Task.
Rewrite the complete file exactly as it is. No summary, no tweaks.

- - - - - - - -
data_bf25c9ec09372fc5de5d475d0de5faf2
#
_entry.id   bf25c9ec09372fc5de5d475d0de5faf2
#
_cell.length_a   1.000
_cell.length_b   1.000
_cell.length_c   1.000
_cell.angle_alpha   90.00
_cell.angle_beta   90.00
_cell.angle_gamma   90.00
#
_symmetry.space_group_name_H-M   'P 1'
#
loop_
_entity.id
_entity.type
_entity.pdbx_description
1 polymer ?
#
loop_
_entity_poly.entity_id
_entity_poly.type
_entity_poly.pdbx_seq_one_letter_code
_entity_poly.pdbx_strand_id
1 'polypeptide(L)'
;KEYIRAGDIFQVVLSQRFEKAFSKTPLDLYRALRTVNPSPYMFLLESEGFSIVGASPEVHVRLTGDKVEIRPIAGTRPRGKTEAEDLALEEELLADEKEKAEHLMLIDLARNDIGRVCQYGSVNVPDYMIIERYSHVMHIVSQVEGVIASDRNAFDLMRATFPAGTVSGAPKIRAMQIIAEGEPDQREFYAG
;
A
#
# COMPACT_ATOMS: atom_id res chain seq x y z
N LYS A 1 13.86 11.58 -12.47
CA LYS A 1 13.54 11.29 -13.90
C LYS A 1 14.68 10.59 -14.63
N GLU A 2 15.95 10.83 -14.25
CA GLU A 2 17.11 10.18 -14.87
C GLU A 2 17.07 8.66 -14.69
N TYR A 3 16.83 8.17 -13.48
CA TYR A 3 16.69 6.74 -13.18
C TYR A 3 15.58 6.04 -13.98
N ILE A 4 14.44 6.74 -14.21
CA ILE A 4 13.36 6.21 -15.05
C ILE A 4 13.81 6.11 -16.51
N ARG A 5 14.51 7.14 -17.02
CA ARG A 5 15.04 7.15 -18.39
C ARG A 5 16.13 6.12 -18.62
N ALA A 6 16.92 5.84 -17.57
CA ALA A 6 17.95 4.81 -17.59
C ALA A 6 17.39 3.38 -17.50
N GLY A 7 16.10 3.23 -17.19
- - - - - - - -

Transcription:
data_bf25c9ec09372fc5de5d475d0de5faf2
#
_entry.id   bf25c9ec09372fc5de5d475d0de5faf2
#
_cell.length_a   1.000
_cell.length_b   1.000
_cell.length_c   1.000
_cell.angle_alpha   90.00
_cell.angle_beta   90.00
_cell.angle_gamma   90.00
#
_symmetry.space_group_name_H-M   'P 1'
#
loop_
_entity.id
_entity.type
_entity.pdbx_description
1 polymer ?
#
loop_
_entity_poly.entity_id
_entity_poly.type
_entity_poly.pdbx_seq_one_letter_code
_entity_poly.pdbx_strand_id
1 'polypeptide(L)'
;KEYIRAGDIFQVVLSQRFEKAFSKTPLDLYRALRTVNPSPYMFLLESEGFSIVGASPEVHVRLTGDKVEIRPIAGTRPRGKTEAEDLALEEELLADEKEKAEHLMLIDLARNDIGRVCQYGSVNVPDYMIIERYSHVMHIVSQVEGVIASDRNAFDLMRATFPAGTVSGAPKIRAMQIIAEGEPDQREFYAG
;
A
#
# COMPACT_ATOMS: atom_id res chain seq x y z
N LYS A 1 13.86 11.58 -12.47
CA LYS A 1 13.54 11.29 -13.90
C LYS A 1 14.68 10.59 -14.63
N GLU A 2 15.95 10.83 -14.25
CA GLU A 2 17.11 10.18 -14.87
C GLU A 2 17.07 8.66 -14.69
N TYR A 3 16.83 8.17 -13.48
CA TYR A 3 16.69 6.74 -13.18
C TYR A 3 15.58 6.04 -13.98
N ILE A 4 14.44 6.74 -14.21
CA ILE A 4 13.36 6.21 -15.05
C ILE A 4 13.81 6.11 -16.51
N ARG A 5 14.51 7.14 -17.02
CA ARG A 5 15.04 7.15 -18.39
C ARG A 5 16.13 6.12 -18.62
N ALA A 6 16.92 5.84 -17.57
CA ALA A 6 17.95 4.81 -17.59
C ALA A 6 17.39 3.38 -17.50
N GLY A 7 16.10 3.23 -17.19